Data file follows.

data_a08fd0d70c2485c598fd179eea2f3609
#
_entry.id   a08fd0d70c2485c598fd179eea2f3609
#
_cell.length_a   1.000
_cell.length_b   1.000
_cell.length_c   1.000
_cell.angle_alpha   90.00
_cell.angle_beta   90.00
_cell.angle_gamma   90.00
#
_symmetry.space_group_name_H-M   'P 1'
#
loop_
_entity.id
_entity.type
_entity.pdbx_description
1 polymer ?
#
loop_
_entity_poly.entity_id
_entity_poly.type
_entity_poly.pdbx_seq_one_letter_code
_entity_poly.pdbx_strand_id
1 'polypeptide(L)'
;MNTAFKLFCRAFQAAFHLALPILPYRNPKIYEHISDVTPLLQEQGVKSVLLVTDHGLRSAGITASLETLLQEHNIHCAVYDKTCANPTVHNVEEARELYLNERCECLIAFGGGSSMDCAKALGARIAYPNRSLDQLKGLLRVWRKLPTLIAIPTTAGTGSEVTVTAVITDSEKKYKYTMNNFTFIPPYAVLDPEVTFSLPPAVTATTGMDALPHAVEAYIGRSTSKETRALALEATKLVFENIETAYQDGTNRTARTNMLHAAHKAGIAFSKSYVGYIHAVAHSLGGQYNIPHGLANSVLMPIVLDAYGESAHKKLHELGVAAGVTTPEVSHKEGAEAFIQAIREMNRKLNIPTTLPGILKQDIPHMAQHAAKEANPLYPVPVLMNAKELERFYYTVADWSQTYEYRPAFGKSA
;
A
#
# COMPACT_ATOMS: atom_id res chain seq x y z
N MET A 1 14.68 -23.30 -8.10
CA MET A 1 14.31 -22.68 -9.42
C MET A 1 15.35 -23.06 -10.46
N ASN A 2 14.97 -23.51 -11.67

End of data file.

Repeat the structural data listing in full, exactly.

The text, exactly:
data_a08fd0d70c2485c598fd179eea2f3609
#
_entry.id   a08fd0d70c2485c598fd179eea2f3609
#
_cell.length_a   1.000
_cell.length_b   1.000
_cell.length_c   1.000
_cell.angle_alpha   90.00
_cell.angle_beta   90.00
_cell.angle_gamma   90.00
#
_symmetry.space_group_name_H-M   'P 1'
#
loop_
_entity.id
_entity.type
_entity.pdbx_description
1 polymer ?
#
loop_
_entity_poly.entity_id
_entity_poly.type
_entity_poly.pdbx_seq_one_letter_code
_entity_poly.pdbx_strand_id
1 'polypeptide(L)'
;MNTAFKLFCRAFQAAFHLALPILPYRNPKIYEHISDVTPLLQEQGVKSVLLVTDHGLRSAGITASLETLLQEHNIHCAVYDKTCANPTVHNVEEARELYLNERCECLIAFGGGSSMDCAKALGARIAYPNRSLDQLKGLLRVWRKLPTLIAIPTTAGTGSEVTVTAVITDSEKKYKYTMNNFTFIPPYAVLDPEVTFSLPPAVTATTGMDALPHAVEAYIGRSTSKETRALALEATKLVFENIETAYQDGTNRTARTNMLHAAHKAGIAFSKSYVGYIHAVAHSLGGQYNIPHGLANSVLMPIVLDAYGESAHKKLHELGVAAGVTTPEVSHKEGAEAFIQAIREMNRKLNIPTTLPGILKQDIPHMAQHAAKEANPLYPVPVLMNAKELERFYYTVADWSQTYEYRPAFGKSA
;
A
#
# COMPACT_ATOMS: atom_id res chain seq x y z
N MET A 1 14.68 -23.30 -8.10
CA MET A 1 14.31 -22.68 -9.42
C MET A 1 15.35 -23.06 -10.46
N ASN A 2 14.97 -23.51 -11.67